The world is seeing a significant transformation in the way people buy and consume food. Modern consumers are more likely to order fast food while sitting at home watching Bridgerton on Netflix than they are to cook.
In this article, we take a deep dive into delivery aggregators. The online food delivery platform industry is very fast-paced; our focus in this article is the platform-to-consumer segment.
There are a couple of types of delivery aggregators:
Restaurant-to-consumer delivery, which is what Domino’s Pizza does.
Platform-to-consumer delivery, which is what Uber Eats, Deliveroo & Just Eat and similar on-demand food delivery businesses offer.
I have always thought that with the rapid pace of acquisitions that maybe this industry is slowing down, but I think this is a race to gobble up market share before another phase of growth. Consumers are time-poor, and they are prioritising time more so than ever.
The online food delivery market seems to be going through an exciting period at the moment, with several deals being made by some of the most prominent players in the industry. Notable recent deals include JustEat and Takeaway.com’s merger, Deliveroo’s acquisition of Cultivate, Zomato buying Uber Eats India and DoorDash’s purchase of Caviar.
All deals are very different in nature, all could prove to have a bearing on each other in the long run.
Let’s focus on the merger of Just Eat with Dutch rival Takeaway.com to create one of the world’s biggest online food delivery companies. Just Eat has had to move away from a very profitable discovery model to a much less profitable discovery plus delivery model. Just Eat and Takeaway.com are active in 25 countries and they will be looking to get into another 175 countries, so I think we’ll see more acquisitions and mergers over the coming months and years.
Amazon has recently invested $575m into Delivero and, although a minor investor, I do think this is the beginning of Amazon getting more and more involved in the sector.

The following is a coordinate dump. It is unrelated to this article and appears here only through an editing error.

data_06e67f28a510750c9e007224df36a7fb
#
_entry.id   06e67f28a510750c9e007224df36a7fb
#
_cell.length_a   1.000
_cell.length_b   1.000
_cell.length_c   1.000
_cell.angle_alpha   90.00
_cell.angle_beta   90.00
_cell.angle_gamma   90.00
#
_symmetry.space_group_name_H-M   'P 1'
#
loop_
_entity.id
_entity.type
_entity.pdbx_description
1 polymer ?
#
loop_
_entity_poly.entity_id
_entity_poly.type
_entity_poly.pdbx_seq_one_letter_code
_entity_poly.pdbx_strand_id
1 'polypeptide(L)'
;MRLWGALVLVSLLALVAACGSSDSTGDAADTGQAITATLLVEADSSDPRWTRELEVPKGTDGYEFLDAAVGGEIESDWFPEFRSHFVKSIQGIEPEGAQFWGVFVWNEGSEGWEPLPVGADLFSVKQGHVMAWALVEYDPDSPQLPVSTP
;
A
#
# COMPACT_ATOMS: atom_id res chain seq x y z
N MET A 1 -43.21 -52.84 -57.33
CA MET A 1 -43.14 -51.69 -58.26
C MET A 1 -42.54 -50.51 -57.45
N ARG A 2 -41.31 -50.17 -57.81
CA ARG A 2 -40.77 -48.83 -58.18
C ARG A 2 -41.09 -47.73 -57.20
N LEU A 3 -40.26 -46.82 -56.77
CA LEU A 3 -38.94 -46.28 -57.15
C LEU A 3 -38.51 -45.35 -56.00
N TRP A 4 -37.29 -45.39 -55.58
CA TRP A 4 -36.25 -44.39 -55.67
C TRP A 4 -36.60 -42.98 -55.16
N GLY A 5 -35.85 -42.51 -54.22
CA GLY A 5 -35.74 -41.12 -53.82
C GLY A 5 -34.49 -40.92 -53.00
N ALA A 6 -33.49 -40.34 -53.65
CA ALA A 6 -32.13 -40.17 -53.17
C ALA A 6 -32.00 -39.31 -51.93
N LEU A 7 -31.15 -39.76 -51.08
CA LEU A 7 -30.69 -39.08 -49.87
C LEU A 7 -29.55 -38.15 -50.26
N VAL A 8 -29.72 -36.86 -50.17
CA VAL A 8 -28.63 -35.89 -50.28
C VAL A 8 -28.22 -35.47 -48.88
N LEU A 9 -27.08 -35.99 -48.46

In my view, the delivery aggregator sector will grow, the competition will be fierce, but fees will remain firm, I can see prices creeping up as will the power the companies exert over the supply chain.
Just Eat has moved into delivery just like Uber Eats & Deliveroo. Then what are they all willing to do to stay relevant in this fast-moving world?
It is evident that the trend of the delivery aggregators is to take up more of the supply chain. The next move is still in its infancy, but the terms ghost kitchen, dark kitchen, virtual kitchen and cloud kitchen are all terms that describe a restaurant fulfilment point.
They aren’t alone, Deliveroo also has Deliveroo Editions which is another up and coming restaurant fulfilment point (dark kitchen). It already has 16 in the UK with each one typically consisting of between six and ten kitchens per site. It is worth noting that at the moment these kitchens are being rented out by food producers, but for how long? As a case study, look at how Amazon now has a number of Amazon Basics items and lots of in-house brands.
These fulfilment points are growing fast, and they are installing another layer in between your customer and you.
I have broken down some of the costs of being a partner of the leading delivery aggregators in the UK:
|Delivery Aggregator||Sign Up Fees||Delivered by You Commission||Delivered by Delivery Aggregator Commission||Click & Collect Commission||Admin Fees|
|Just Eat||£699 +VAT||14%||30%||14%||50p per order|
|Deliveroo||£0||n/a||20-25% Commission, with a cap at 35%.||12%||n/a|
|Delivery Aggregator||Net Sales||Food Costs||Fees||Profit £||Profit %|
|Ordered via Just Eat (Click & Collect)||£1,000||£400.00||£140.00 + £25.00||£435.00||43.5%|
|Ordered via Just Eat (Delivered by You)||£1,000||£400.00||£140.00 + £25.00||£435.00||43.5%|
|Ordered via Just Eat (Delivered by Just Eat)||£1,000||£400.00||£300.00 + £25.00||£275.00||27.5%|
|Deliveroo (Click & Collect)||£1,000||£400.00||£120.00||£480.00||48%|
|Deliveroo (Delivered by Deliveroo)||£1,000||£400.00||£350.00||£250.00||25%|
|Uber Eats (Click & Collect)||£1,000||£400.00||£150.00||£450.00||45%|